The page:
The fact is, he had indulged in the fallacious hope that his son, as soon as he left college, would enter at once some business-house, where he would earn enough to take care of himself.
He yielded at last, however, to the persistent entreaties of his wife, and the solicitations of his friends.
"Be it so," he said to Maxence: "you will study law. Only, as it cannot suit me that you should waste your days lounging in the billiard-rooms of the left bank, you shall at the same time work in an attorney's office. Next Saturday I shall arrange with my friend Chapelain."
Maxence had not bargained for such an arrangement; and he came near backing out at the prospect of a discipline which he foresaw must be as exacting as that of the college.
Still, as he could think of nothing better, he persevered. And, vacations over, he was duly entered at the law-school, and settled at a desk in M. Chapelain's office, which was then in the Rue St. Antoine.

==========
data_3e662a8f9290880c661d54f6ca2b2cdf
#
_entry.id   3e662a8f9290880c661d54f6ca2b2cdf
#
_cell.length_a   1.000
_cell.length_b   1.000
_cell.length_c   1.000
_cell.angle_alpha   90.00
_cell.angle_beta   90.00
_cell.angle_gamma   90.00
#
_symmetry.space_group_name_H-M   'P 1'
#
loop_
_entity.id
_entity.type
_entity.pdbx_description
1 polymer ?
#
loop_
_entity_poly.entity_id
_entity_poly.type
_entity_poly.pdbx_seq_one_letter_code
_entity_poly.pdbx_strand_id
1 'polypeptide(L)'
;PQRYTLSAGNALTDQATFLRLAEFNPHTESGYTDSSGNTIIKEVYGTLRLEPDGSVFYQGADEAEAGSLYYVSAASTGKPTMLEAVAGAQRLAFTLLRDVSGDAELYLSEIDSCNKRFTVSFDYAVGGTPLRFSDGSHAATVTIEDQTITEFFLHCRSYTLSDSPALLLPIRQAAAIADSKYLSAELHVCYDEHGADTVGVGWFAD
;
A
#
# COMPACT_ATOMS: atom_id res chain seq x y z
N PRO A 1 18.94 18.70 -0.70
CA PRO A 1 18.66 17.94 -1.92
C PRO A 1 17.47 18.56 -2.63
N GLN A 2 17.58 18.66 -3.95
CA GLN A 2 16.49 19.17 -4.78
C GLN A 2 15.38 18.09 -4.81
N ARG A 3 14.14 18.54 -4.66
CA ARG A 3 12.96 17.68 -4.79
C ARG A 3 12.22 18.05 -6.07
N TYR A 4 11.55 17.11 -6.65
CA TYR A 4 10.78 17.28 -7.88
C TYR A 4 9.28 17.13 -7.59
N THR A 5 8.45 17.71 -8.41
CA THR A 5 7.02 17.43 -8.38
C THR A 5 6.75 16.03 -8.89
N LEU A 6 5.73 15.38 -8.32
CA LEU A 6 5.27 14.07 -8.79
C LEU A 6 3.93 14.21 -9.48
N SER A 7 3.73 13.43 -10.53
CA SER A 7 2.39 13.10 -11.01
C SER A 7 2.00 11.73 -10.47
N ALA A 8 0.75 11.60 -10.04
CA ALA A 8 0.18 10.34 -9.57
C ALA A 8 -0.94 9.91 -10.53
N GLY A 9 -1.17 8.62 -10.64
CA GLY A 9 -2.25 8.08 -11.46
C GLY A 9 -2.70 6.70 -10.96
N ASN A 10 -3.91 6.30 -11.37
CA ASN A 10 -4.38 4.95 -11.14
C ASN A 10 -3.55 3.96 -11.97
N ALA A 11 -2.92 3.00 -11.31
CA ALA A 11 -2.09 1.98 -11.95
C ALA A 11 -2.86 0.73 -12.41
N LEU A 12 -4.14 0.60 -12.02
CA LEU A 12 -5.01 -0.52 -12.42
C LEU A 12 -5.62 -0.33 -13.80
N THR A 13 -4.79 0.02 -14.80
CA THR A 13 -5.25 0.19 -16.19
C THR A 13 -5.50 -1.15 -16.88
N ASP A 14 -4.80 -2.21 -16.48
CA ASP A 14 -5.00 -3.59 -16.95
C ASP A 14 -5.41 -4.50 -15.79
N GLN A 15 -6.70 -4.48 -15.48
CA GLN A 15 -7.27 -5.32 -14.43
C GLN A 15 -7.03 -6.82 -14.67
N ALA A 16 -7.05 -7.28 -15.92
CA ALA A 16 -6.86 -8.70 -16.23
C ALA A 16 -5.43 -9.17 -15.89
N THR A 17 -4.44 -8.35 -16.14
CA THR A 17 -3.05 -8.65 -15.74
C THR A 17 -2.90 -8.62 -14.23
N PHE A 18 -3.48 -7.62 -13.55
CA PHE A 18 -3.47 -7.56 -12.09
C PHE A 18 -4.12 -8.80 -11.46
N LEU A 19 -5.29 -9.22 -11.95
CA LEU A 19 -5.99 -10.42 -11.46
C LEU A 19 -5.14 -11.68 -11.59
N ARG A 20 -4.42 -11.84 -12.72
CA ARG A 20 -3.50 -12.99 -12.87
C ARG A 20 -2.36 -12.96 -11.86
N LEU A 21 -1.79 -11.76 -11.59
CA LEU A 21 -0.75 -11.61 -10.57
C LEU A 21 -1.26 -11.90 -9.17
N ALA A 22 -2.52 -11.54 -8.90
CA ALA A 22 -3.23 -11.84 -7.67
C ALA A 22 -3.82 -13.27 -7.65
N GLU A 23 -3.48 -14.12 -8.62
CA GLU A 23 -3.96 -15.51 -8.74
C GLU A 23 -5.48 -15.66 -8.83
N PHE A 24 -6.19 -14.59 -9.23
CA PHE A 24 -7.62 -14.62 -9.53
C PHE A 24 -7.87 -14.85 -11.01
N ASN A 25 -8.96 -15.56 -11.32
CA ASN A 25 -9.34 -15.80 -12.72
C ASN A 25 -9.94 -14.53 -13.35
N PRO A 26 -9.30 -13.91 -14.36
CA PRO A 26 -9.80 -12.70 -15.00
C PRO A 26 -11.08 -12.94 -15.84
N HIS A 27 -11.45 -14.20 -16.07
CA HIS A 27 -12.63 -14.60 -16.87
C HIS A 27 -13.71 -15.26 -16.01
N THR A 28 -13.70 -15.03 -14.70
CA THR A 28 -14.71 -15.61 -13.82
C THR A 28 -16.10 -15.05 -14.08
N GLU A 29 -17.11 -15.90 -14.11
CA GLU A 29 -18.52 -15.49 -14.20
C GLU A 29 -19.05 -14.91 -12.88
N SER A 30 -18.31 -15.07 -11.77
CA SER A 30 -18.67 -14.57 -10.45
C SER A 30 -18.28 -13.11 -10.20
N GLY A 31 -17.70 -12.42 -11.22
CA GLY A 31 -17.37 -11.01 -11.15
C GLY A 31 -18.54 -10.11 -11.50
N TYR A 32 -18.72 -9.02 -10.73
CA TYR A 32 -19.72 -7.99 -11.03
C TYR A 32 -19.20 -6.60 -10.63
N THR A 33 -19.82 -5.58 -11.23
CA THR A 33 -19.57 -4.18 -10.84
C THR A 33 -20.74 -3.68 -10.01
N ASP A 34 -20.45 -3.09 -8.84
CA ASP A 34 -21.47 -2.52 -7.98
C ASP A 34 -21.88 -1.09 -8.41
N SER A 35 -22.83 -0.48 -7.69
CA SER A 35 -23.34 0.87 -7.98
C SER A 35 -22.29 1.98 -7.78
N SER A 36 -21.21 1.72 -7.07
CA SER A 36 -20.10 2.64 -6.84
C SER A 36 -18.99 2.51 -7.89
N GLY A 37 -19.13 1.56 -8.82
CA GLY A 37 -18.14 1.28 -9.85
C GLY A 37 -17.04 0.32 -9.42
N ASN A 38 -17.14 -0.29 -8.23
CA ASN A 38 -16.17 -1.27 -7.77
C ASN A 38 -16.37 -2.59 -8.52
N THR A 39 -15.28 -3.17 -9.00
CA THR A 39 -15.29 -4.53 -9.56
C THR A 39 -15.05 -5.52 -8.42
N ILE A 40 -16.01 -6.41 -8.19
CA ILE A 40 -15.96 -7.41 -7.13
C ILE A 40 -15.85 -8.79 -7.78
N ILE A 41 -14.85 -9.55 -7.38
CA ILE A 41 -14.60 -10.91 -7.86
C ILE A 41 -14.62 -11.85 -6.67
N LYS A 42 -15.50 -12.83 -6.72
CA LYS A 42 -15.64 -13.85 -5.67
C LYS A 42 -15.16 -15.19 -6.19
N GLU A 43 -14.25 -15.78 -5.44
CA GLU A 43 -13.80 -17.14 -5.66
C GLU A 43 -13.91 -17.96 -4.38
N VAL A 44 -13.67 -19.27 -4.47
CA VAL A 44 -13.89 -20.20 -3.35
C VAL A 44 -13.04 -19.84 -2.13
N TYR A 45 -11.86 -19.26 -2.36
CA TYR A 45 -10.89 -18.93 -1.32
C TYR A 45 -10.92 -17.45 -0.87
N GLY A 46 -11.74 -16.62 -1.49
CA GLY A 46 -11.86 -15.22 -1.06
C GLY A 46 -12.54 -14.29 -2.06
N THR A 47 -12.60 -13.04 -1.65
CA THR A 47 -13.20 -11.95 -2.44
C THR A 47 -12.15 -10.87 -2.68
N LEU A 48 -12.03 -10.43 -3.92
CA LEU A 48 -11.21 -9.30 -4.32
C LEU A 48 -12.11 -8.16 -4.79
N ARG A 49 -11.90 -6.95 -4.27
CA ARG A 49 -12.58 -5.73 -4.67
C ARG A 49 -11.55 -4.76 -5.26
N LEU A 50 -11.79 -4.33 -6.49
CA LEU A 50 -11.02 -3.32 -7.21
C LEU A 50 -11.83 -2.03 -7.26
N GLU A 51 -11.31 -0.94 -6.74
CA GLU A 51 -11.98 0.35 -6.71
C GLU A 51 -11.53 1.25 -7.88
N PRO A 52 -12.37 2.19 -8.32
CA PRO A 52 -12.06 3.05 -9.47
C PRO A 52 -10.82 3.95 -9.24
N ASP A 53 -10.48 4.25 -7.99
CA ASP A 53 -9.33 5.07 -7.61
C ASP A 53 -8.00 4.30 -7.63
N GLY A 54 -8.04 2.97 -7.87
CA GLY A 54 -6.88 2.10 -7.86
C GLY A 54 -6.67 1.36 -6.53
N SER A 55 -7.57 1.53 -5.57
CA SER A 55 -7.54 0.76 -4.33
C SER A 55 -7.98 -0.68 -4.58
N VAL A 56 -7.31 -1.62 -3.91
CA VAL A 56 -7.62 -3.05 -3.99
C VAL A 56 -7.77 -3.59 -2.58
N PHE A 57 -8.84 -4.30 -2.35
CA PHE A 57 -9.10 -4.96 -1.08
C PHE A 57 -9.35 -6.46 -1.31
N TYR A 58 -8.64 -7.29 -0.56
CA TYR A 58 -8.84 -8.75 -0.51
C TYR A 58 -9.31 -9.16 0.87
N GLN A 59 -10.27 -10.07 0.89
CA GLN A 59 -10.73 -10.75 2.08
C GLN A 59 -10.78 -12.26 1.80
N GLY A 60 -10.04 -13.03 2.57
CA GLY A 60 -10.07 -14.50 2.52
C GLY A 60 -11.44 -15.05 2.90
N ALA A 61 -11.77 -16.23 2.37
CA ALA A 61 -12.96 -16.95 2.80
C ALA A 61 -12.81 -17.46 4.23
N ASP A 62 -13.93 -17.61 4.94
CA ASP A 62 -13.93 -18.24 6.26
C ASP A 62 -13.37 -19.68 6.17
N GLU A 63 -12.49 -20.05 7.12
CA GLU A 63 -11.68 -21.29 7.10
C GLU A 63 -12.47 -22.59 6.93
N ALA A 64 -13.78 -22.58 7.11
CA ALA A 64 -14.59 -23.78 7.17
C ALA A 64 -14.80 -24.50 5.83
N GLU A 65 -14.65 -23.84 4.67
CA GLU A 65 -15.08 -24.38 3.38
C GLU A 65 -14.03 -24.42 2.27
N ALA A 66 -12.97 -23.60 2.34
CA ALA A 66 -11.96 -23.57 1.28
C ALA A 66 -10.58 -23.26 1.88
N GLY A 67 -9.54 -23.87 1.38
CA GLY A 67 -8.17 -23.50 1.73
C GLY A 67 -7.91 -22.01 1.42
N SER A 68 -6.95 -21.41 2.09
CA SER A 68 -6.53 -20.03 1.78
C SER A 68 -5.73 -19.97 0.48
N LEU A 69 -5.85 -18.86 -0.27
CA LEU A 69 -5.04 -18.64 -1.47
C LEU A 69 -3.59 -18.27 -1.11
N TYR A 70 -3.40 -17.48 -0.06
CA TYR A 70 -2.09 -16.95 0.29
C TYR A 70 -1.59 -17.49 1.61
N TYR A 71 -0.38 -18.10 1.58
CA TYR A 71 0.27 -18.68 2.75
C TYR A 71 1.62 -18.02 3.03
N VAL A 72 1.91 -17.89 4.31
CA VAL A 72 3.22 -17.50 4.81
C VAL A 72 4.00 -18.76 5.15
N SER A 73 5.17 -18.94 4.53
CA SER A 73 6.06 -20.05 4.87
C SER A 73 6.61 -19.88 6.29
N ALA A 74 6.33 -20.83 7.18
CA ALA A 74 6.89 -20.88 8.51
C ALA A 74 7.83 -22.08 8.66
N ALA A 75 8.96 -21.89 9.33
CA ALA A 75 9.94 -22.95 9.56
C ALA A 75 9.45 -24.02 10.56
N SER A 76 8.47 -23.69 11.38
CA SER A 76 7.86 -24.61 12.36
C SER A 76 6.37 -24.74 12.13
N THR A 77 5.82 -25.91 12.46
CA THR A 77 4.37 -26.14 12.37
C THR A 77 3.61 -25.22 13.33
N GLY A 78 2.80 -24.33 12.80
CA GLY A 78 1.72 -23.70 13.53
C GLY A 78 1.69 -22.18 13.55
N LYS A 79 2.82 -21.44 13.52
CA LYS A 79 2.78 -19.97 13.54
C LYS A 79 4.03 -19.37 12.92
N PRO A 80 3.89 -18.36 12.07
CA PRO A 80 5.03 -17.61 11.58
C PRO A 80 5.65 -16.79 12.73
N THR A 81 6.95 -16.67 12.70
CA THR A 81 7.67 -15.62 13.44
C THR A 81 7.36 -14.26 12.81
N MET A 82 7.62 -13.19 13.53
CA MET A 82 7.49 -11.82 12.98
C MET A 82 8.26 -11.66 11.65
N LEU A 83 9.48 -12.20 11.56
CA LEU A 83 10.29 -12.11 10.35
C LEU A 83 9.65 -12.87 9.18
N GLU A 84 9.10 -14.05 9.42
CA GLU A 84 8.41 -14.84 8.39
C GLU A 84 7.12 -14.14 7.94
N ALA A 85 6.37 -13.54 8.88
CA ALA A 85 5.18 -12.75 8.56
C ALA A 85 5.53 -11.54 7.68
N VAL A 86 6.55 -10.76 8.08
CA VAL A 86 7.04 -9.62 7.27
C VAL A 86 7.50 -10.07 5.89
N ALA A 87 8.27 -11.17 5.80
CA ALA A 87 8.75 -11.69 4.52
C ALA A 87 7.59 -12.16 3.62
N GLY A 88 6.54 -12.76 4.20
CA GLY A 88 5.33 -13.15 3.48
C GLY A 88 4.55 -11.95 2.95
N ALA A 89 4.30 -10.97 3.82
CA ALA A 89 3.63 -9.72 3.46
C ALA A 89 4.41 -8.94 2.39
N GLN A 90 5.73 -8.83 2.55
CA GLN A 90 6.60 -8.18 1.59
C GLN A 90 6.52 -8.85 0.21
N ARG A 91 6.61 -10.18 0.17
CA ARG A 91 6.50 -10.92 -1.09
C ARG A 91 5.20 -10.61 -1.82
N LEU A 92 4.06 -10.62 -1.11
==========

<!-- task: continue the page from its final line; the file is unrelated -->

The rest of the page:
The first year every thing went on tolerably. He enjoyed as much freedom as he cared to. His father did not allow him one centime for his pocket-money; but the attorney, in his capacity of an old friend of the family, did for him what he had never done before for an amateur clerk, and allowed him twenty francs a month. Mme. Favoral adding to this a few five-franc pieces, Maxence declared himself entirely satisfied.
Unfortunately, with his lively imagination and his impetuous temper, no one was less fit than himself for that peaceful existence, that steady toil, the same each day, without the stimulus of difficulties to overcome, or the satisfaction of results obtained.
Before long he became tired of it.